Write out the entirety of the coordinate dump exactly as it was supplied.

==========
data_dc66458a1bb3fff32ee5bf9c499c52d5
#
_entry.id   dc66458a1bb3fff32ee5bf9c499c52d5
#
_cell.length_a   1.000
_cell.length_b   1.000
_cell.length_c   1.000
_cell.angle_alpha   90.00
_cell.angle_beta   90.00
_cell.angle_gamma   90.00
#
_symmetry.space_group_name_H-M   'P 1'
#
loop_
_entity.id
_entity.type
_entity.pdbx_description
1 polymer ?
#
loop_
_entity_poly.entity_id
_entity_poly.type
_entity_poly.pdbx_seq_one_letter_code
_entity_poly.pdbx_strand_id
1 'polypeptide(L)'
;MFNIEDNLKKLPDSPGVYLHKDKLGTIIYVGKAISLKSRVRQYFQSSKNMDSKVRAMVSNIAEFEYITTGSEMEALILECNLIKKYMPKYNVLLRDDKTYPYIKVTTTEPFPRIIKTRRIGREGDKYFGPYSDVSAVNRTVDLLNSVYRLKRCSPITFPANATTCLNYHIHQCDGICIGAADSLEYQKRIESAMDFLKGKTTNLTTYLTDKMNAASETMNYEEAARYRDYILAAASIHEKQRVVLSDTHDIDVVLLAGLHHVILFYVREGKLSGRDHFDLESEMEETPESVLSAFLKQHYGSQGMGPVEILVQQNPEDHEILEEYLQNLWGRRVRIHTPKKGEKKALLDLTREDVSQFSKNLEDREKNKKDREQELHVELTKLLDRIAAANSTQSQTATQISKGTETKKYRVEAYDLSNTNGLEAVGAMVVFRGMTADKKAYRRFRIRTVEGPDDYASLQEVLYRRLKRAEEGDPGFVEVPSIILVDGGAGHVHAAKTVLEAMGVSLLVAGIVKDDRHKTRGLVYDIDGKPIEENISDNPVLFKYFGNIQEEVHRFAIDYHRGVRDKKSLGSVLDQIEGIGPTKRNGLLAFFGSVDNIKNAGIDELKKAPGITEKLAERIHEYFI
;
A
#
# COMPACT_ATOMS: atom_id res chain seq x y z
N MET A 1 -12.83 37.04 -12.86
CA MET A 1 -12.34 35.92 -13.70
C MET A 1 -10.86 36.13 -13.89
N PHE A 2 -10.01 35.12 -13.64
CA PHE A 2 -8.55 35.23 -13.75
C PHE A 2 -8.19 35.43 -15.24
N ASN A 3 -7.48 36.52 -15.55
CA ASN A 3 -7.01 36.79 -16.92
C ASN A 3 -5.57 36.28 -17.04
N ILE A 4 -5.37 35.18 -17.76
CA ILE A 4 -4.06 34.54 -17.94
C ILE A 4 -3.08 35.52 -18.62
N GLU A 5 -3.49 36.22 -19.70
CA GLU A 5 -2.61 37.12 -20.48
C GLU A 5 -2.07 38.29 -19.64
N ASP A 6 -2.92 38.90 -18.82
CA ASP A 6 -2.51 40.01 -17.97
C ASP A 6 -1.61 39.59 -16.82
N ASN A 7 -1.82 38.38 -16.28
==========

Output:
data_dc66458a1bb3fff32ee5bf9c499c52d5
#
_entry.id   dc66458a1bb3fff32ee5bf9c499c52d5
#
_cell.length_a   1.000
_cell.length_b   1.000
_cell.length_c   1.000
_cell.angle_alpha   90.00
_cell.angle_beta   90.00
_cell.angle_gamma   90.00
#
_symmetry.space_group_name_H-M   'P 1'
#
loop_
_entity.id
_entity.type
_entity.pdbx_description
1 polymer ?
#
loop_
_entity_poly.entity_id
_entity_poly.type
_entity_poly.pdbx_seq_one_letter_code
_entity_poly.pdbx_strand_id
1 'polypeptide(L)'
;MFNIEDNLKKLPDSPGVYLHKDKLGTIIYVGKAISLKSRVRQYFQSSKNMDSKVRAMVSNIAEFEYITTGSEMEALILECNLIKKYMPKYNVLLRDDKTYPYIKVTTTEPFPRIIKTRRIGREGDKYFGPYSDVSAVNRTVDLLNSVYRLKRCSPITFPANATTCLNYHIHQCDGICIGAADSLEYQKRIESAMDFLKGKTTNLTTYLTDKMNAASETMNYEEAARYRDYILAAASIHEKQRVVLSDTHDIDVVLLAGLHHVILFYVREGKLSGRDHFDLESEMEETPESVLSAFLKQHYGSQGMGPVEILVQQNPEDHEILEEYLQNLWGRRVRIHTPKKGEKKALLDLTREDVSQFSKNLEDREKNKKDREQELHVELTKLLDRIAAANSTQSQTATQISKGTETKKYRVEAYDLSNTNGLEAVGAMVVFRGMTADKKAYRRFRIRTVEGPDDYASLQEVLYRRLKRAEEGDPGFVEVPSIILVDGGAGHVHAAKTVLEAMGVSLLVAGIVKDDRHKTRGLVYDIDGKPIEENISDNPVLFKYFGNIQEEVHRFAIDYHRGVRDKKSLGSVLDQIEGIGPTKRNGLLAFFGSVDNIKNAGIDELKKAPGITEKLAERIHEYFI
;
A
#
# COMPACT_ATOMS: atom_id res chain seq x y z
N MET A 1 -12.83 37.04 -12.86
CA MET A 1 -12.34 35.92 -13.70
C MET A 1 -10.86 36.13 -13.89
N PHE A 2 -10.01 35.12 -13.64
CA PHE A 2 -8.55 35.23 -13.75
C PHE A 2 -8.19 35.43 -15.24
N ASN A 3 -7.48 36.52 -15.55
CA ASN A 3 -7.01 36.79 -16.92
C ASN A 3 -5.57 36.28 -17.04
N ILE A 4 -5.37 35.18 -17.76
CA ILE A 4 -4.06 34.54 -17.94
C ILE A 4 -3.08 35.52 -18.62
N GLU A 5 -3.49 36.22 -19.70
CA GLU A 5 -2.61 37.12 -20.48
C GLU A 5 -2.07 38.29 -19.64
N ASP A 6 -2.92 38.90 -18.82
CA ASP A 6 -2.51 40.01 -17.97
C ASP A 6 -1.61 39.59 -16.82
N ASN A 7 -1.82 38.38 -16.28